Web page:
It’s not only the poor among us that stand in need of equality and justice. We all need equality and justice.
We live in a world where we allow thousands to die daily from hunger and malnutrition, even when we know there’s far more than enough food to feed everyone. That is more than injustice.
Until the hungry get fed, and all of our human family has a place at the table there is no equality and there is no justice. And I would add, not much humanity, either.
In the 10th chapter of Gospel of John, Jesus said that He came that we might have life in all its fullness. When I read that passage I understand that life in all its fullness includes sufficient food and shelter and all the other necessary resources to have a full and complete life.
That’s why I agree with Sister Joan Chittister. Those claiming to be Pro-Life need to be more than just Pro-Birth. They need to be truly Pro-Life. And that includes supporting policies that ensure a child has those vital resources necessary for a full and complete life.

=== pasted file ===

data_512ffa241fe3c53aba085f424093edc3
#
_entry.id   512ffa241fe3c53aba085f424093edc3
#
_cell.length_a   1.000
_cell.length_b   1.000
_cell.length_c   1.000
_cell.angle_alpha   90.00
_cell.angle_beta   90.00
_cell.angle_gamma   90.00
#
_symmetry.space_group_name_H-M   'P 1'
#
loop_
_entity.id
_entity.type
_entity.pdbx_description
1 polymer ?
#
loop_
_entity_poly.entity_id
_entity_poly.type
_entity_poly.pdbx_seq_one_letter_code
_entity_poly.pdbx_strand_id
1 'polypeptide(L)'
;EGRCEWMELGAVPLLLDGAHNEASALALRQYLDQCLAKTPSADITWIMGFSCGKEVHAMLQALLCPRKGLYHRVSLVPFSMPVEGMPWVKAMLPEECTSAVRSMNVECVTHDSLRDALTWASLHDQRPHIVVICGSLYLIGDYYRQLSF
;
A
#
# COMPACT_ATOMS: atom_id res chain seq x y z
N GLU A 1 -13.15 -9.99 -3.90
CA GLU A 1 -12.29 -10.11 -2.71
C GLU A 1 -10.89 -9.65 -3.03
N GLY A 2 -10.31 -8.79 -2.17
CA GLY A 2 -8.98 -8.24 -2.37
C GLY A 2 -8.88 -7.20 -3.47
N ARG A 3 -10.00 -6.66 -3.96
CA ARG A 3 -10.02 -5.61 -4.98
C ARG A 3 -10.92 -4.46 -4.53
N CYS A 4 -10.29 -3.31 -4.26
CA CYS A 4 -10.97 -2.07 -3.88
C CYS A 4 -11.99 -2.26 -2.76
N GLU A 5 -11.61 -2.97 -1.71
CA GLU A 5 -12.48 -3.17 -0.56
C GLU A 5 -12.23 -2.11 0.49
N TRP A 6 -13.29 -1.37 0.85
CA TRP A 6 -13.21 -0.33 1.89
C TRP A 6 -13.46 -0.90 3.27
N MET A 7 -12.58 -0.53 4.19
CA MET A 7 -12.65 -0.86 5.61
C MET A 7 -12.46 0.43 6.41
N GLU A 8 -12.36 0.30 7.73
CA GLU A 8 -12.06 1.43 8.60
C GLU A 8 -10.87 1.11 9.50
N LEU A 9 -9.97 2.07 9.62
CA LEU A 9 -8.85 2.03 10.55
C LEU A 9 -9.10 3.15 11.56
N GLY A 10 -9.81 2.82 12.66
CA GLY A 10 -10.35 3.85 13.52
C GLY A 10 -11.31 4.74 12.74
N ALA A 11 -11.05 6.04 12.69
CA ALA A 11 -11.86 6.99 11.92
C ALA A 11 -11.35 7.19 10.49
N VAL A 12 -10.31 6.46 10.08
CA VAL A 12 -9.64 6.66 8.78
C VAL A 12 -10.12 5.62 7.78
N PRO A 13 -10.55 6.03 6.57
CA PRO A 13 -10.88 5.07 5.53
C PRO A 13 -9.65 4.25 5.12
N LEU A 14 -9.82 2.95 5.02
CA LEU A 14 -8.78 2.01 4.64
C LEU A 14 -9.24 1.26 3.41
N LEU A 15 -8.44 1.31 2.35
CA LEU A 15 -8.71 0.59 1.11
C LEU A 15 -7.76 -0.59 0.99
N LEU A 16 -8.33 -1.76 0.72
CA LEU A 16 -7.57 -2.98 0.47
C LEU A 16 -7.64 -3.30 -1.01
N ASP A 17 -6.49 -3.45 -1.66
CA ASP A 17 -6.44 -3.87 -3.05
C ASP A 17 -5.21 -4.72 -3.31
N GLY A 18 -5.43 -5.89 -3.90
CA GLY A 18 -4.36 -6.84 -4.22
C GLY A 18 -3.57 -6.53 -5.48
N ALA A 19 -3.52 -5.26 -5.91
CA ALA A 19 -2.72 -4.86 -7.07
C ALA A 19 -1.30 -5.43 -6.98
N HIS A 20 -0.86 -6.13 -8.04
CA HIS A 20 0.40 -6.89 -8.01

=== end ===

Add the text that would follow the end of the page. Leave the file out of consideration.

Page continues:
Until this is done, Pro-Life is an intentional misnomer, a movement both spiritually suspect and morally indefensible.
I have spent over 35 years working with, and walking along side, the poor and hungry. I have seen some poor here in our country who expect help and who have been taught by our welfare system that they deserve whatever they can get. But these are a minority.
I have seen far more who struggle to climb out of poverty. This is especially true in other countries. Nothing is more heartbreaking than to watch a mother holding on to an infant dying of hunger. There is a pain in her eyes that time cannot erase.
The tragedy is compounded by knowing she has done everything in her power to keep that child alive. The poor are not lazy, not in my experience. In reality, they will do anything possible to escape the deadly trap of poverty, and that includes working far harder and longer than most of us do.
Thus endeth the sermon for today.